Or, "Why I Still, Sometimes, Count On My Fingers."
When I was in fifth grade (or fourth, or sixth...it's all a bit blurry at this age), my Math teacher had an epiphany. She would divide the students into two sections: Section 1 would be students who did well in Math, and who could get through new concepts pretty easily. Section 2 was for the kids who struggled with Math, the kids who needed extra attention.
The section that was probably called Remedial in the teacher's handbook, and something less polite in the break room during lunch hour.
We had a pretty large classroom, so the teacher decided she would separate the two sections by placing us at opposite ends of the same room. We students stood in a long line at the back of the room until our names were called out; then, after she announced which section we were in, we were instructed to go to that particular part of the room.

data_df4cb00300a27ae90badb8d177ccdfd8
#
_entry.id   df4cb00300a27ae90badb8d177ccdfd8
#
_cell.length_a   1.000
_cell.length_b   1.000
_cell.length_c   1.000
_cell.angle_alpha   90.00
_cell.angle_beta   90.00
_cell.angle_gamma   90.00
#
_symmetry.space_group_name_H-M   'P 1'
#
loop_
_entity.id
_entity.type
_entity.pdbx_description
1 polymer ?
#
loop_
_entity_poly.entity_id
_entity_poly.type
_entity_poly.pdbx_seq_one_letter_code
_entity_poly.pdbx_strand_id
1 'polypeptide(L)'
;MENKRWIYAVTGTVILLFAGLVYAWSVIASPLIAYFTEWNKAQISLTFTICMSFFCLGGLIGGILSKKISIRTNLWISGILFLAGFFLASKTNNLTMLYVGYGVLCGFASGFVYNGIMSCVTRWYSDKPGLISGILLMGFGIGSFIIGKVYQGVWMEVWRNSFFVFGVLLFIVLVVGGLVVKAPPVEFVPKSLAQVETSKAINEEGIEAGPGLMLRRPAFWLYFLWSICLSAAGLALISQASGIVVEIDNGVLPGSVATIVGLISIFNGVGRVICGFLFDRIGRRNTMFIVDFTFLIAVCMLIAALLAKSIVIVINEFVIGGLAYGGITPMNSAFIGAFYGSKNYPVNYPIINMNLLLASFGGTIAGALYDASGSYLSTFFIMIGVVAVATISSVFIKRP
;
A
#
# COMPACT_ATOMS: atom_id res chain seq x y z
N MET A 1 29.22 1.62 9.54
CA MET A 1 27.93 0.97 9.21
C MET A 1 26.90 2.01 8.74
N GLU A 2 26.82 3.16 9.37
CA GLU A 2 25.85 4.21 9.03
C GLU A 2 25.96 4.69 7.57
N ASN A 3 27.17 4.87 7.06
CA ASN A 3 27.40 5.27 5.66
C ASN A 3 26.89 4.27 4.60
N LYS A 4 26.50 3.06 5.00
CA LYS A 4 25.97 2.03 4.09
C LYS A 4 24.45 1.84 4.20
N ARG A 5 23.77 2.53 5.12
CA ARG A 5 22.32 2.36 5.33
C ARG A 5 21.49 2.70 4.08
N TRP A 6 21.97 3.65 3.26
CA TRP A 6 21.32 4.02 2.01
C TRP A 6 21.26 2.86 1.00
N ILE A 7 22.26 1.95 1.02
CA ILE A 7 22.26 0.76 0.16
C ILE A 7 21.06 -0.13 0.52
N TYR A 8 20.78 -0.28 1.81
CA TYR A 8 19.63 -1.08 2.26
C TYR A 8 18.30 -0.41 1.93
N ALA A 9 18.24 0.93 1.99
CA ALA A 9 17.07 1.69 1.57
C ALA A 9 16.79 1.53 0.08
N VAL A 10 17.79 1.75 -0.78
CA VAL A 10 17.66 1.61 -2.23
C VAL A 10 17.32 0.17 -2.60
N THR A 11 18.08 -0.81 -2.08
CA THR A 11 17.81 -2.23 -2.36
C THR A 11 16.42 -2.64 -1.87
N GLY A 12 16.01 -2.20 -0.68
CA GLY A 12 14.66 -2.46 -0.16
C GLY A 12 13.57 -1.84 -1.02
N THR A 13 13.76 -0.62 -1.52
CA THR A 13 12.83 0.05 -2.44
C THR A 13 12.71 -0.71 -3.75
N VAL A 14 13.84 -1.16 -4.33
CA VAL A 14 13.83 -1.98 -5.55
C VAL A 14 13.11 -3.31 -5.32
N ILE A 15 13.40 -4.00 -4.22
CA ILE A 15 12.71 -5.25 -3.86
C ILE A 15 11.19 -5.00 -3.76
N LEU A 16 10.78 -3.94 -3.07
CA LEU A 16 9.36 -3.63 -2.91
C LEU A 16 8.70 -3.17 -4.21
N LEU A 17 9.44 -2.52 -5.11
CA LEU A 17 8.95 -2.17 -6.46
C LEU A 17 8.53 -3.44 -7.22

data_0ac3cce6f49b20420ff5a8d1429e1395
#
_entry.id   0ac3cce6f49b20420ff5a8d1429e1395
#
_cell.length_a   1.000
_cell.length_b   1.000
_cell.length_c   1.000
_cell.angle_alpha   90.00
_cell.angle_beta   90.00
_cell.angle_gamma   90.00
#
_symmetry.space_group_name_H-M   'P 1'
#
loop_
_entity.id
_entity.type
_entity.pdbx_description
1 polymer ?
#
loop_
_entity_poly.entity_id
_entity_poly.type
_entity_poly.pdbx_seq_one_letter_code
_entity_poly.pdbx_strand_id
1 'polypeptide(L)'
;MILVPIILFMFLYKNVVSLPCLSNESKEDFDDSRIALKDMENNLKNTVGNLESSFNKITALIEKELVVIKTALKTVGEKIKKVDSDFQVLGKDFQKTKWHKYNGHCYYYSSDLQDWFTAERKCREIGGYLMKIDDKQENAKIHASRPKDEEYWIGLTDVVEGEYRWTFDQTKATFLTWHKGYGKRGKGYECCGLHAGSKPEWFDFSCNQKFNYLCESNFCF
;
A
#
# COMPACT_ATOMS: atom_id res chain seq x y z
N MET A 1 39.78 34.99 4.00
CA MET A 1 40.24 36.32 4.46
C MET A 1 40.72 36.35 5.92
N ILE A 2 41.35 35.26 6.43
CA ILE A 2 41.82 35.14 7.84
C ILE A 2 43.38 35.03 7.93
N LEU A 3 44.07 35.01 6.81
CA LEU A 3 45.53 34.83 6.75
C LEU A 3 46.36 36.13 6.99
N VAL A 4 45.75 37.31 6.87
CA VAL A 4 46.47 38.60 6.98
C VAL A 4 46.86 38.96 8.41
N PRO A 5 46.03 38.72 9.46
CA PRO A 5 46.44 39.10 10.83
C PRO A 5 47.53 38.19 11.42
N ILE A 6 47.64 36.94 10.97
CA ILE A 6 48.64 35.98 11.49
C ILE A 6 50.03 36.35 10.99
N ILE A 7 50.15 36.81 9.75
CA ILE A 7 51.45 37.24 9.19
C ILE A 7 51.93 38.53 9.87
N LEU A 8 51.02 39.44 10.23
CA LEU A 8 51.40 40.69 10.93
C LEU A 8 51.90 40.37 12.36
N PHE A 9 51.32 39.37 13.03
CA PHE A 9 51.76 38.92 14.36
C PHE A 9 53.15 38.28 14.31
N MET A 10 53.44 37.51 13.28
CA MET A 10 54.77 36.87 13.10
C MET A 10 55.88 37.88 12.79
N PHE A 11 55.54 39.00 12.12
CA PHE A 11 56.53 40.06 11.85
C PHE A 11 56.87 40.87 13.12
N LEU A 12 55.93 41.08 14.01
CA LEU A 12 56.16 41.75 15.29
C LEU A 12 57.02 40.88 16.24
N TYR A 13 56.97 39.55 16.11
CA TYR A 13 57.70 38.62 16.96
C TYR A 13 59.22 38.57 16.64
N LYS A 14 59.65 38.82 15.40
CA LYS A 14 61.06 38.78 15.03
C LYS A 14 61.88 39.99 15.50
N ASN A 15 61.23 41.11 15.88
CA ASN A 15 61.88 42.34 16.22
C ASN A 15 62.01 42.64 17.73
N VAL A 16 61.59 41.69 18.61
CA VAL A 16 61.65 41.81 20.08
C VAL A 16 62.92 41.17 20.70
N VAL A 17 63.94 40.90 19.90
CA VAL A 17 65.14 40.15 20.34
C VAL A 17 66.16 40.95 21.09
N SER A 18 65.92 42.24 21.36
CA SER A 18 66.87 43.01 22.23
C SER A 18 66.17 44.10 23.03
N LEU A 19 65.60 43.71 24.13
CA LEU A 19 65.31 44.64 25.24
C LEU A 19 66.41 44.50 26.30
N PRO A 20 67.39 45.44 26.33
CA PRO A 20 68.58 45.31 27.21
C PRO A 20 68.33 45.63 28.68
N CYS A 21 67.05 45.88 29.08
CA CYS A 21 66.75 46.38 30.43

Teacher: "Susan...Section 1."
Teacher: "Flavia...Section 2."
That second seemed to last for hours. When I think of it today, I still experience it in slow-motion. My heart was thumping, I felt like I was spinning and I silently begged: "Please say one. Please say one. Please say one. Please say one..."
Teacher: ...Section 2"
To this day, I'm insecure about my ability to do Math. So insecure that I feel like I'm going to panic if I'm forced, for some reason, to perform it in public. Damn that teacher and her great idea.
Why do we do that to kids? Kids should be encouraged, and inspired. Taught to be resilient. Made to feel hopeful.
I'm venting, I suppose, because of a small event that occurred at lunch today. As I was walking back to my office from Comic World (go ahead and smirk...Whatever, hater) I passed a group of eight kids, each around the age of 3. The group was obviously on an outing from a pre-school, because the kids were all holding that knotted rope designed to (1) keep the kids safe, and (2) teach the kids they have to conform.
While still a block away, a teacher's voice caught my ear. She was loud, and her voice was grating. (I remember thinking I was glad she was not teaching my kids.) When I was just a few feet away I heard crying, and looked down to see one of the smallest little boys, very upset. He seemed scared of the traffic, and was really crying. Hard. Our eyes met as I continued to walk, and I smiled. I felt bad for him.
Suddenly, the teacher said:
"People are looking at you because you're crying! You have to stop. People are going to stare at you."
Jeez...I hope that kid will be good at Math.